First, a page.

So never burn your bridges, you’ll never know if you are going to see, let alone work with the same person again. Even if you leave on a bad situation, keep your head high and your professionalism even higher.

Do you agree with me? Share your thoughts at the comments below. Join me at Twitter MiddleMe_net or Facebook


54 replies on “Don’t Burn Your Bridges

  1. O my Kally? But that pushes my button to my own burned bridges. Indeed! In the past? I was young, arrogant and self-righteous. Still I am all of that if I would operate from my human nature. But, NO MORE?
    In the present? I loathe my human nature! I do not ‘love’ my human nature. I refuse to operate by my human nature, mind & feelings. What happened? Our Father/Creator, that’s what happened. He stepped into my life. He judged, He convicted and, HE RESTORED NOT CONDEMNED ME! The result?
    Yours truly? No burn but build the broken bridges! Hahaha! HallealuYah!
    Check my latest post, 🙂 Later gator!

    Liked by 3 people

    1. Haha!! Good for you, Thia to have turn wiser and smarter!! People should read your words and gain some experience from you, my dear!!! Love what you are doing to your blog. Keep in it up!!!!


      1. I’m A-OKAY! now that I hear from you! Always props up my pitiful carcass! I’been sicker than sicker on top of no comments from you? O well, maybe. Actually, sick? Needed to learn & share my learned lesson with all.
        All has been posted. I’m now feeling? Nay, no feelings. Only hoping for the good that is coming my way. For hope is the evidence of things not yet seen!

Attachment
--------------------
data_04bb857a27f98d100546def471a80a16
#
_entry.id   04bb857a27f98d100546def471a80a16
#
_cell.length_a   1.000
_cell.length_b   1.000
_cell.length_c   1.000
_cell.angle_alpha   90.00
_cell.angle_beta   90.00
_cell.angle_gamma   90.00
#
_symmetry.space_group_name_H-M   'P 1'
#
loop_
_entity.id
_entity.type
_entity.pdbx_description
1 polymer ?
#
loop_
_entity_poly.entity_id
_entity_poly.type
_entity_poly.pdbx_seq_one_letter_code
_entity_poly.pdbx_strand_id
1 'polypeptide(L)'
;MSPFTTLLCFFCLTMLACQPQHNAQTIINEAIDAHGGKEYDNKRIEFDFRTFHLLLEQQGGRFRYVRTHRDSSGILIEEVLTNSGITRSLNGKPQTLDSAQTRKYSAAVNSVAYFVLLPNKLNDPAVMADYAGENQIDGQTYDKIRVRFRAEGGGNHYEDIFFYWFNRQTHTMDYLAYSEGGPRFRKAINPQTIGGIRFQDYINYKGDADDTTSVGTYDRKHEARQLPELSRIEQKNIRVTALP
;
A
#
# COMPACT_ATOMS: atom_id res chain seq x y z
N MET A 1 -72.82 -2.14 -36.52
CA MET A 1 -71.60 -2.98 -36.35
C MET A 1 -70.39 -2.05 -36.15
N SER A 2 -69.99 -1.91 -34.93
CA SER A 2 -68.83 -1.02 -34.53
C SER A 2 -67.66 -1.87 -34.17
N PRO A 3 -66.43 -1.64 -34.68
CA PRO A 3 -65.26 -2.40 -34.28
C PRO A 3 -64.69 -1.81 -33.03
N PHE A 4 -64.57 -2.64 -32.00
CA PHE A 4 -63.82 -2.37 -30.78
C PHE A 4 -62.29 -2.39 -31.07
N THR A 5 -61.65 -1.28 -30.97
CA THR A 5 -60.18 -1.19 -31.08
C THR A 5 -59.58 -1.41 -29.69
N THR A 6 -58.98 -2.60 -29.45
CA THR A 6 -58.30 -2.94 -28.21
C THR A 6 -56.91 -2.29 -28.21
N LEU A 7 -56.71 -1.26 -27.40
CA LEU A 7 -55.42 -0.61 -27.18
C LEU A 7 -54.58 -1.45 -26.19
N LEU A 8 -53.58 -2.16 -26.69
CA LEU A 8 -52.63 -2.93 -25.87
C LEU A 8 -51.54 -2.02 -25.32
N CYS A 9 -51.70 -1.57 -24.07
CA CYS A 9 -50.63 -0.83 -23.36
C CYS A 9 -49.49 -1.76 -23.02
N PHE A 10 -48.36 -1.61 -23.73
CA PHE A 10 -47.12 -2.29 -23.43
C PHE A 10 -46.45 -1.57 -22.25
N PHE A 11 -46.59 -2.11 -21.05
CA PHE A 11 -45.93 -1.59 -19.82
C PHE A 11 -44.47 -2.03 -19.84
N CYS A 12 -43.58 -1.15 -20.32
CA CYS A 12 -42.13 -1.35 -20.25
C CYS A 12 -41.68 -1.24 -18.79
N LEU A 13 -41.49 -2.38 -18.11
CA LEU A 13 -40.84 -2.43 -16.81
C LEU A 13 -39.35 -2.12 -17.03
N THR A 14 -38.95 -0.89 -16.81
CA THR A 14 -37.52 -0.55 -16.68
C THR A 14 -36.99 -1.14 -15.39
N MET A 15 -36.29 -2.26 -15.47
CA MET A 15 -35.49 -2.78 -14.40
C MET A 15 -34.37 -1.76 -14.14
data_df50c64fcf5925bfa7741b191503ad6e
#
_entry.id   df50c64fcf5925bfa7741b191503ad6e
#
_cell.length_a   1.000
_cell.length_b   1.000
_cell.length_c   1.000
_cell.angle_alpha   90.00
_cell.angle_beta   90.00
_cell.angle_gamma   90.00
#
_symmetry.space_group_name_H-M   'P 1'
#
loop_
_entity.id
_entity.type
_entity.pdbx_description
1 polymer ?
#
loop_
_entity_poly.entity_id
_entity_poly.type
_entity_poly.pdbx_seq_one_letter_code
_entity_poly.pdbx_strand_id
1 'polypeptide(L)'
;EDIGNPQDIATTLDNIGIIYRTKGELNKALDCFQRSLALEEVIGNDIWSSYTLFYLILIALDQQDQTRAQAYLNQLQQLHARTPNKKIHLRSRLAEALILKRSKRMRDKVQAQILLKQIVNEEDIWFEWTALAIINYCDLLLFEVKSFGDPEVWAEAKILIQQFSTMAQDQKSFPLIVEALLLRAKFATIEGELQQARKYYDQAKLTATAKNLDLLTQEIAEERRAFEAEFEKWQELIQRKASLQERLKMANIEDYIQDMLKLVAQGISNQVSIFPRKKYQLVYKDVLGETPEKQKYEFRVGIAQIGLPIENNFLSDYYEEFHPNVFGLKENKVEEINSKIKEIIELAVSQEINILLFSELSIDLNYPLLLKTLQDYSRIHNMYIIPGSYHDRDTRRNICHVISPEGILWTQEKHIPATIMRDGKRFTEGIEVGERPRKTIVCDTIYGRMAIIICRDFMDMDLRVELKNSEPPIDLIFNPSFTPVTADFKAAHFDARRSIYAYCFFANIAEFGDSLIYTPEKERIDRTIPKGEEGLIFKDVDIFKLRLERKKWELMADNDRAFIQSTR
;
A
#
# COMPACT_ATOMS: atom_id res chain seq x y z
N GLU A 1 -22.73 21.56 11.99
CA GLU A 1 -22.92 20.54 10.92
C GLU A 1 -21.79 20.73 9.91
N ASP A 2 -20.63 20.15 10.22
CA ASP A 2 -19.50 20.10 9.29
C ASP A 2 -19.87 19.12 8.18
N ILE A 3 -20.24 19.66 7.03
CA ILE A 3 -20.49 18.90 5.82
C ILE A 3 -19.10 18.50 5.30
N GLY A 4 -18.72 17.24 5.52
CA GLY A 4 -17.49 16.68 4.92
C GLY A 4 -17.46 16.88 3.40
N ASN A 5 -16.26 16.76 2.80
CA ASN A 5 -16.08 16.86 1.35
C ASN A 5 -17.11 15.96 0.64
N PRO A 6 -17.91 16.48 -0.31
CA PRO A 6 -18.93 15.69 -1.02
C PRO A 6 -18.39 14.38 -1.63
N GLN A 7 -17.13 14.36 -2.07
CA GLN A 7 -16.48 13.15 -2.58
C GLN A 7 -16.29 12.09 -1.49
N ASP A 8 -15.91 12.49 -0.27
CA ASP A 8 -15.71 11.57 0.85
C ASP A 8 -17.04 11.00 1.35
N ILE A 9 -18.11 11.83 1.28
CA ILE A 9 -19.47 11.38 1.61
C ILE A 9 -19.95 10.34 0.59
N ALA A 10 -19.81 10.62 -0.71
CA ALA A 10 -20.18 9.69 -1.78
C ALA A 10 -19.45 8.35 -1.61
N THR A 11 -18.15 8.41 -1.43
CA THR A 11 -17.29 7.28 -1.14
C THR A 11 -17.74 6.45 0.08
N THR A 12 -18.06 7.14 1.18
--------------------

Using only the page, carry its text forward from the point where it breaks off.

And plz! Keep spreading these lines through your blog–you’ll get your reward from the power of love from on high! 🙂

        Liked by 1 person

  2. absolutely agree with you Kally.. I also wished to shout out when I resigned.. but luckily maintained a balance and still continuing the same so called ‘good’relationship with the ex-colleagues and bosses.

    Liked by 1 person

  3. I also think if you go for any negative reason there is no need to get nasty. If you leave you should still leave with your head high. We had people resigning and being horrible to us who stayed. They are apparently still meeting up but me and my wonderful friend are never invited. I hope they never cross my path.

    Liked by 2 people

  4. The world is such a small place after all, and I absolutely agree that you should never burn any bridges, either professionally or in your personal life. Of course, you should never put up with any crap, but that doesn’t mean you have to be a douche about it and, again, burn a bridge.

    Liked by 3 people

  5. In my organization, those who leave us sends a good-bye email to his/her team and sometime to whole department. It’s not mandatory though but those who had left, use this gesture I should say to show how much they enjoyed working here, friends they had made, about the memorable times and much more.
    I still have many such emails in my inbox and sometimes I read them.

    Liked by 2 people

    1. I had them too. The best one I received was a one page long of tearful email on how he’ll miss us, how we are the best team ever and all, then we found out he is only leaving our department and moving to the next department. Lol! People thought it was anticlimax!

      Liked by 1 person

  6. Happy New Year Kally!! Professionalism in any given work-related situation goes a long way in one being able to maintain civil relationships. Professionalism doesn’t necessarily dictate that you like everyone you work with but it helps to keep things in perspective because in the long run as you say, you never know who you might run into down the road.

    Liked by 1 person

      1. It was an awesome article Kally ❤ and one everyone can benefit from!! Sometimes in the heat of the moment we say or do things that we later regret and though it may not be a major issue personally on a professional level it can destroy a career.